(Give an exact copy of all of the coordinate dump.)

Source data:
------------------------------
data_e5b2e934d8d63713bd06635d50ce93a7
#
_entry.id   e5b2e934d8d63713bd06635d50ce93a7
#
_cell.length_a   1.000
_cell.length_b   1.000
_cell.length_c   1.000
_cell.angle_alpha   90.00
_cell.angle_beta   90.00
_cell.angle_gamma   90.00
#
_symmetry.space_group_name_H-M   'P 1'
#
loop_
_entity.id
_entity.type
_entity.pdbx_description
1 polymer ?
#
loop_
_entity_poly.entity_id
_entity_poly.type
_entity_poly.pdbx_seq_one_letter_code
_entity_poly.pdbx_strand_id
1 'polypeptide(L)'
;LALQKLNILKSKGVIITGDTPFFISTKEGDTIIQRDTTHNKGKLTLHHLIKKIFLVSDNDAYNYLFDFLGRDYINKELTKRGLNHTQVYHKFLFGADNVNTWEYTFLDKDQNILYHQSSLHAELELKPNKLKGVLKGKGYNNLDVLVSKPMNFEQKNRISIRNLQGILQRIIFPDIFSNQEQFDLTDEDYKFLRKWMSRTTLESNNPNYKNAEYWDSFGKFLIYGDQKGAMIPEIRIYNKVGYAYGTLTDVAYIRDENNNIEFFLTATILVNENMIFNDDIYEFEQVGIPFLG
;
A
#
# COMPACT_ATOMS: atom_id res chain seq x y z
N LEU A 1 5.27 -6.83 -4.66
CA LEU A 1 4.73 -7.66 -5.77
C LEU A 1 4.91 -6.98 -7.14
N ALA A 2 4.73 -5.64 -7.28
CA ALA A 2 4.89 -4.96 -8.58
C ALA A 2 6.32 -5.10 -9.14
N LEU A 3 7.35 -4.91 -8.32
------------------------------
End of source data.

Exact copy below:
data_e5b2e934d8d63713bd06635d50ce93a7
#
_entry.id   e5b2e934d8d63713bd06635d50ce93a7
#
_cell.length_a   1.000
_cell.length_b   1.000
_cell.length_c   1.000
_cell.angle_alpha   90.00
_cell.angle_beta   90.00
_cell.angle_gamma   90.00
#
_symmetry.space_group_name_H-M   'P 1'
#
loop_
_entity.id
_entity.type
_entity.pdbx_description
1 polymer ?
#
loop_
_entity_poly.entity_id
_entity_poly.type
_entity_poly.pdbx_seq_one_letter_code
_entity_poly.pdbx_strand_id
1 'polypeptide(L)'
;LALQKLNILKSKGVIITGDTPFFISTKEGDTIIQRDTTHNKGKLTLHHLIKKIFLVSDNDAYNYLFDFLGRDYINKELTKRGLNHTQVYHKFLFGADNVNTWEYTFLDKDQNILYHQSSLHAELELKPNKLKGVLKGKGYNNLDVLVSKPMNFEQKNRISIRNLQGILQRIIFPDIFSNQEQFDLTDEDYKFLRKWMSRTTLESNNPNYKNAEYWDSFGKFLIYGDQKGAMIPEIRIYNKVGYAYGTLTDVAYIRDENNNIEFFLTATILVNENMIFNDDIYEFEQVGIPFLG
;
A
#
# COMPACT_ATOMS: atom_id res chain seq x y z
N LEU A 1 5.27 -6.83 -4.66
CA LEU A 1 4.73 -7.66 -5.77
C LEU A 1 4.91 -6.98 -7.14
N ALA A 2 4.73 -5.64 -7.28
CA ALA A 2 4.89 -4.96 -8.58
C ALA A 2 6.32 -5.10 -9.14
N LEU A 3 7.35 -4.91 -8.32